pucho812

ferrit beads in the line input path?
« on: September 14, 2020, 01:21:35 AM »
what is the purpose of a ferrit bead on the line input of a piece of gear? I have seen it a few times usually after the connection and before the differential opamp.

You tell me whar a man gits his corn pone, en I'll tell you what his 'pinions is.


john12ax7

Re: ferrit beads in the line input path?
« Reply #1 on: September 14, 2020, 03:04:54 AM »
Suppresses high frequency crud.

Re: ferrit beads in the line input path?
« Reply #2 on: September 14, 2020, 04:05:25 AM »
what is the purpose of a ferrit bead on the line input of a piece of gear? I have seen it a few times usually after the connection and before the differential opamp.

There are mixed feelings about ferrite beads, on one side they help suppress RF noise, on the other side they tend to saturate and distort, pick your poison.

abbey road d enfer

Re: ferrit beads in the line input path?
« Reply #3 on: September 14, 2020, 06:31:46 AM »
There are mixed feelings about ferrite beads, on one side they help suppress RF noise, on the other side they tend to saturate and distort, pick your poison.
I've never seen a ferrite bead saturate at audio frequncies in mic or line level applications. Anyway, their reactance at audio frequencies is so small even huge variations would have no consequences on distortion.
Ferrite inductors do introduce distortion when used as a filter element operating in the audio band, though.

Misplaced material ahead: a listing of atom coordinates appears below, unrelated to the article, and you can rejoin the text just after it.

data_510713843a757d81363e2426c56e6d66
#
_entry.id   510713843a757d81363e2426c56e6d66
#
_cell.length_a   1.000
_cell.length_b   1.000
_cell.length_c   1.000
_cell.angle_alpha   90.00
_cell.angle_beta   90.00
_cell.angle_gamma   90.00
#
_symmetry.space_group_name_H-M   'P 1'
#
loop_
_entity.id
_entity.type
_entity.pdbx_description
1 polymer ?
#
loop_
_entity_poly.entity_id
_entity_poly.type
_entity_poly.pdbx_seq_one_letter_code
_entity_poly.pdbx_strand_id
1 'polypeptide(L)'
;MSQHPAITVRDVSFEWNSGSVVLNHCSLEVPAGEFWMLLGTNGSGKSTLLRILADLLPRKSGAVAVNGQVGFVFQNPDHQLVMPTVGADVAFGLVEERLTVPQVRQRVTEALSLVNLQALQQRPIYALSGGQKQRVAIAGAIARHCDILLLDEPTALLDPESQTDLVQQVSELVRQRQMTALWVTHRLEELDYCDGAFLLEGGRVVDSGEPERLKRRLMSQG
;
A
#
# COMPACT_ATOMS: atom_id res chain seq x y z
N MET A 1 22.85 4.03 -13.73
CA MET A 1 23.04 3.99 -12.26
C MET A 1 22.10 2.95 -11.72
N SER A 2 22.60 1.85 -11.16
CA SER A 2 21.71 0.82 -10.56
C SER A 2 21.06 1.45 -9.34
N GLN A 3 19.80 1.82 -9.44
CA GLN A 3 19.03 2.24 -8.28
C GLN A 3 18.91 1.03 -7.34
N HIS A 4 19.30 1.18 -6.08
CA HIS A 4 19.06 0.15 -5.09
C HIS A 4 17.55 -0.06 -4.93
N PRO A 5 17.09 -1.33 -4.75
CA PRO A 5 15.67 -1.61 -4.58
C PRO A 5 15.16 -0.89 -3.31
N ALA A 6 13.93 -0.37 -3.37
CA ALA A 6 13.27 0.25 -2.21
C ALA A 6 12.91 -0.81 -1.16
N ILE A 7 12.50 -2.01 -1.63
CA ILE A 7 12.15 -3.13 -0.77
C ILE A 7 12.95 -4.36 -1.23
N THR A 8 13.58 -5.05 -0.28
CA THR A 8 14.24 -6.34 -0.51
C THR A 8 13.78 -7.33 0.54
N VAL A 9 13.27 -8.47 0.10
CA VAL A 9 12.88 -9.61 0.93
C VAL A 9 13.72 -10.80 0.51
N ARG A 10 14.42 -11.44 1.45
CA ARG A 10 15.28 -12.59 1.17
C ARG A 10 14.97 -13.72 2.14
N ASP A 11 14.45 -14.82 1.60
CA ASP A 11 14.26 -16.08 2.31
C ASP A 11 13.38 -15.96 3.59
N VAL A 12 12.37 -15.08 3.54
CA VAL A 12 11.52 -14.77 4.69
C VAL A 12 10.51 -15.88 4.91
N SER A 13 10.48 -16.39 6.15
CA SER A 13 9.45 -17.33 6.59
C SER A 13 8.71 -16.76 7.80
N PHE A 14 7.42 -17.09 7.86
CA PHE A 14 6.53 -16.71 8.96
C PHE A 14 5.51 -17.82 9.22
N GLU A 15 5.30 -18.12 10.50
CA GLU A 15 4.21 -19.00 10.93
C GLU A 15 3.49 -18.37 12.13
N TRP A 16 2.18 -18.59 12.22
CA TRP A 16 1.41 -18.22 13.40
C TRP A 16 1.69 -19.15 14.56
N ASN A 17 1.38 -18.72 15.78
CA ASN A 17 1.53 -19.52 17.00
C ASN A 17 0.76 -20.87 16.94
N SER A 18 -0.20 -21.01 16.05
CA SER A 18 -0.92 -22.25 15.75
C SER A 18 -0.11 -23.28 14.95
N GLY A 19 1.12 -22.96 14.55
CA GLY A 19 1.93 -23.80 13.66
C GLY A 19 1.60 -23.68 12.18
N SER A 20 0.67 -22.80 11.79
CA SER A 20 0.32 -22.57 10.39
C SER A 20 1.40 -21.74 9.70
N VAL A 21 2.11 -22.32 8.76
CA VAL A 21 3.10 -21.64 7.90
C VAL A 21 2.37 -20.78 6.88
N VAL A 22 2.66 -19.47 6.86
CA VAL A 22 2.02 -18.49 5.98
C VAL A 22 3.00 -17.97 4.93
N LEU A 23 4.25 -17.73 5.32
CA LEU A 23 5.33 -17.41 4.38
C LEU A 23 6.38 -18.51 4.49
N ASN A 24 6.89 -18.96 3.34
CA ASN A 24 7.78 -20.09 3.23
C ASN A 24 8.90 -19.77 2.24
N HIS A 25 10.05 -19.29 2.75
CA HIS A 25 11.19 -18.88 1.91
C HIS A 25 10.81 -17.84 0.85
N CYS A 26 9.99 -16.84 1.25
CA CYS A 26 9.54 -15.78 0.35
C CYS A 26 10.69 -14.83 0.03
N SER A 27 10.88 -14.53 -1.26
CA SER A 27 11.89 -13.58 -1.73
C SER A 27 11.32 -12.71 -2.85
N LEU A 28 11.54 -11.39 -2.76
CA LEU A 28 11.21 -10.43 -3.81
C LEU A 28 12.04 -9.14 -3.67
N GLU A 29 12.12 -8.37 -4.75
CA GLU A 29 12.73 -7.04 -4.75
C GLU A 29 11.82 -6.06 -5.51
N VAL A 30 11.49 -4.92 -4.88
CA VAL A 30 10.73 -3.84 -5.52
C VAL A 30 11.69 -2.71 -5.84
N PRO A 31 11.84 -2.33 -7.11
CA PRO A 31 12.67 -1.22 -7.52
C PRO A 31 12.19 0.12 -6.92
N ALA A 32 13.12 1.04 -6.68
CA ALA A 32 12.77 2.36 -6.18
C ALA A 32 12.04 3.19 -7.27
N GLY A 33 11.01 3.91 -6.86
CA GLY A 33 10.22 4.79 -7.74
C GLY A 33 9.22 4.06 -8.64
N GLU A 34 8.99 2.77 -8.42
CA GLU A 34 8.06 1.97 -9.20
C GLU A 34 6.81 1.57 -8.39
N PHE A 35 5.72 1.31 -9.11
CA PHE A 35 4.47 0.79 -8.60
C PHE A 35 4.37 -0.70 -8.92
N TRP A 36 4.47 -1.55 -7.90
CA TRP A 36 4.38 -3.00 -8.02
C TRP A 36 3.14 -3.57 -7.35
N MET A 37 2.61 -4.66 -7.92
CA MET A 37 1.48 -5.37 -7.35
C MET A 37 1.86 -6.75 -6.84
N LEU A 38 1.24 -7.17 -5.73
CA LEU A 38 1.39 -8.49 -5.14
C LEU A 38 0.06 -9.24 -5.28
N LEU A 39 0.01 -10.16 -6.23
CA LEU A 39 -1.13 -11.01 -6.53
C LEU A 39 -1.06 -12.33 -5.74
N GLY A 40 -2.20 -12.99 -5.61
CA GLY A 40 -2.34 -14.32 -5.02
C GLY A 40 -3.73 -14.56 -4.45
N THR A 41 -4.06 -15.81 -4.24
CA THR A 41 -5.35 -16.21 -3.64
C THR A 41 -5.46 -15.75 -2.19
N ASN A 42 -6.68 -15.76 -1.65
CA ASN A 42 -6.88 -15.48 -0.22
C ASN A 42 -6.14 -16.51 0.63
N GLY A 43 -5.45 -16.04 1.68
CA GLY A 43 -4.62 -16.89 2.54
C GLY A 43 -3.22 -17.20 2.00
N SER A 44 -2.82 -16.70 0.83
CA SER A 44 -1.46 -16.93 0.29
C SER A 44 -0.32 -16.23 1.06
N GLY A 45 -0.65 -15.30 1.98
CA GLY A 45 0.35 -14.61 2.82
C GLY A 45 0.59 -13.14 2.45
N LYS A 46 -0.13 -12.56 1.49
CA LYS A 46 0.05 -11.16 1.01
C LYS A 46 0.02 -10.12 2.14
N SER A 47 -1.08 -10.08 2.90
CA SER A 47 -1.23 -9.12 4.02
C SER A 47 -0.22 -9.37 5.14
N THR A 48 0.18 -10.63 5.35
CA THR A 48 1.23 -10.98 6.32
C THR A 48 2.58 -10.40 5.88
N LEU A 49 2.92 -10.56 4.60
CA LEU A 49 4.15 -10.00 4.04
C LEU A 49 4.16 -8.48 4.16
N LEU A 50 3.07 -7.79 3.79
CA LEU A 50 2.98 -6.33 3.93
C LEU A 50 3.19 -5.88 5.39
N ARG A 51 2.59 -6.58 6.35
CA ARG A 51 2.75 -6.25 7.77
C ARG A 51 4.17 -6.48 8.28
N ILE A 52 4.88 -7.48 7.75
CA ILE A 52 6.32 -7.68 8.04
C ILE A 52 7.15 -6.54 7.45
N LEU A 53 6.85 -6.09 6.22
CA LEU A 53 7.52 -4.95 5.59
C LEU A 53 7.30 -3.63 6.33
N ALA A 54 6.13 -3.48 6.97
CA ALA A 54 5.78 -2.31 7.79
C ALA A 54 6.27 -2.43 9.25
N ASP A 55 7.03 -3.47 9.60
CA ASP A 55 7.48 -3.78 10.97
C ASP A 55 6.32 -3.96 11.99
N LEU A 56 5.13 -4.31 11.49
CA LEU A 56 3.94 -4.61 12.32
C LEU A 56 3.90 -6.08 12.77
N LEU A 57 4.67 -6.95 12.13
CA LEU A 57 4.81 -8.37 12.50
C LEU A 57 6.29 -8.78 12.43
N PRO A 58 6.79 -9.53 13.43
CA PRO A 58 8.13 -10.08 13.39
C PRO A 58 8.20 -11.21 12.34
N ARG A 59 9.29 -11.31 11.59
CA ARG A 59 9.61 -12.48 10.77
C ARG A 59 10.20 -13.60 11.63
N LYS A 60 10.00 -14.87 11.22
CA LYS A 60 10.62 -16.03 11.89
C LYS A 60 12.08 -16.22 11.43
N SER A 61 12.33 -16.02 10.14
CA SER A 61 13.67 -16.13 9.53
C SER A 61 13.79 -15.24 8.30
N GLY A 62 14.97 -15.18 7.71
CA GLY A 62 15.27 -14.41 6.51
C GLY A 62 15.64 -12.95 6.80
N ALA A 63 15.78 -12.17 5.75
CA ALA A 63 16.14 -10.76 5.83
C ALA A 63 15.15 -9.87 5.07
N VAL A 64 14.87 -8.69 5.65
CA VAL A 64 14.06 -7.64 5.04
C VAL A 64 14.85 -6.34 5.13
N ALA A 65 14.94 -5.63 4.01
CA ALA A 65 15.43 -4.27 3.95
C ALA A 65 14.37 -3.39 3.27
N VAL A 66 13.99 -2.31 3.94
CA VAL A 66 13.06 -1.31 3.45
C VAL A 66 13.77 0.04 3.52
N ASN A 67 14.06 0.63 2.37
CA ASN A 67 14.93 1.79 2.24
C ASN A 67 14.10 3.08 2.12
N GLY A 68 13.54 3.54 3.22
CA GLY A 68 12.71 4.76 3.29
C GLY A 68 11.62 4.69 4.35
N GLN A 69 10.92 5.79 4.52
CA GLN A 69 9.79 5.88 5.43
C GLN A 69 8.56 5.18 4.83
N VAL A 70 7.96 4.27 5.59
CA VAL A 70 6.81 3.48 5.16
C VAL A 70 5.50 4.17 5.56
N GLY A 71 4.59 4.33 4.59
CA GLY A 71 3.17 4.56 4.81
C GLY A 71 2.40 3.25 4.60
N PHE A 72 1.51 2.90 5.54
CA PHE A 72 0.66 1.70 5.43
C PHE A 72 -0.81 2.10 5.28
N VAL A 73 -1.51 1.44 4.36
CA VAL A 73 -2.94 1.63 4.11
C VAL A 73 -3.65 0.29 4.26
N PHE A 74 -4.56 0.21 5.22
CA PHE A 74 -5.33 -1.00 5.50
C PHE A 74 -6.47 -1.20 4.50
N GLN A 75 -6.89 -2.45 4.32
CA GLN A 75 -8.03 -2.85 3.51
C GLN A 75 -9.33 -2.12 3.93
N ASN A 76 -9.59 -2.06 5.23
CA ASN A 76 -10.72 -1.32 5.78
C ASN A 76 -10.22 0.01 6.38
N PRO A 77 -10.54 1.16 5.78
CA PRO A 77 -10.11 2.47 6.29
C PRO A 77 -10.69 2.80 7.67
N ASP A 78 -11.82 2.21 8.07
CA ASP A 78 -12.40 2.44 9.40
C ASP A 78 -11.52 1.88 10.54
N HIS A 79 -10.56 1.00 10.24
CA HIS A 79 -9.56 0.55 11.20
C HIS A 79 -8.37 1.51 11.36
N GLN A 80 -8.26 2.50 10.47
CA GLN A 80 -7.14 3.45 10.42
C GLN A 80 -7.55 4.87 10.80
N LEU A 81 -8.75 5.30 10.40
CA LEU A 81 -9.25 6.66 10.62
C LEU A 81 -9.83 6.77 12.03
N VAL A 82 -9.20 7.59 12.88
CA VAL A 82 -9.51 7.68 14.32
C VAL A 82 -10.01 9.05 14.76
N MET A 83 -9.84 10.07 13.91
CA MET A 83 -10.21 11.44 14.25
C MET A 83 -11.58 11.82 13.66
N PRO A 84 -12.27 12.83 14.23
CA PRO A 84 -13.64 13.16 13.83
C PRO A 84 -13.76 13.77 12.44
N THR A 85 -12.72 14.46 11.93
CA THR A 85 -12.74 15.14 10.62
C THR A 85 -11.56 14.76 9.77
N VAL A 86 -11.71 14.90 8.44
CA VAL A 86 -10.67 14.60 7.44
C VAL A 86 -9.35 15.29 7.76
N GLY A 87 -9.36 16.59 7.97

Who's right or wrong is irrelevant. What matters is what's right or wrong.
Star ground is for electricians.

trobbins

Re: ferrit beads in the line input path?
« Reply #4 on: September 14, 2020, 08:03:47 AM »
Just adding slip on beads is pretty much an increasing resistance, with a peak resistance depending on the ferrite - effectively no inductance to saturate.

JohnRoberts

Re: ferrit beads in the line input path?
« Reply #5 on: September 14, 2020, 10:08:50 AM »
"ferrite" beads act like a magnetic element to form a crude one turn inductor from the input lead wire.

Ferrite beads are old school through hole technology, nowadays we use SMD inductors. (I use a couple SMD on the output of my class D audio amp chip inside my drum tuner.)

Generally you should see a capacitor shunt after the inductors to form a proper LC low pass filter... Ferrite beads have been used as a band aid in field repairs, service calls, to mitigate RF issues in established designs. 

 JR
Don't only half-ass tune your drums. Visit https://circularscience.com to hear what properly "cleared" drums sound like.

Newmarket

Re: ferrit beads in the line input path?
« Reply #6 on: September 14, 2020, 11:55:42 AM »
I've never seen a ferrite bead saturate at audio frequncies in mic or line level applications.
Same here. But if concerned about it useful to note that placing a ferrite around current balanced conductors cancels out the effect on the differential signal. The likely common mode rfi does see the impedance.
Also note that the impedance is complex and has both inductive and resistive components.
At higher frequencies (talking 100s of MHz here) the resistance tends to dominate.
Additionally the ferrite material itself can act as a dielectric and form the capacitor in an filter if ferrite is against eg the chassis that acts as rf 'ground'.

pucho812

Re: ferrit beads in the line input path?
« Reply #7 on: September 14, 2020, 02:55:04 PM »
which brings up the follow up questions  as to how necessary they are and if they can be left out?
You tell me whar a man gits his corn pone, en I'll tell you what his 'pinions is.

squarewave

Re: ferrit beads in the line input path?
« Reply #8 on: September 14, 2020, 03:30:06 PM »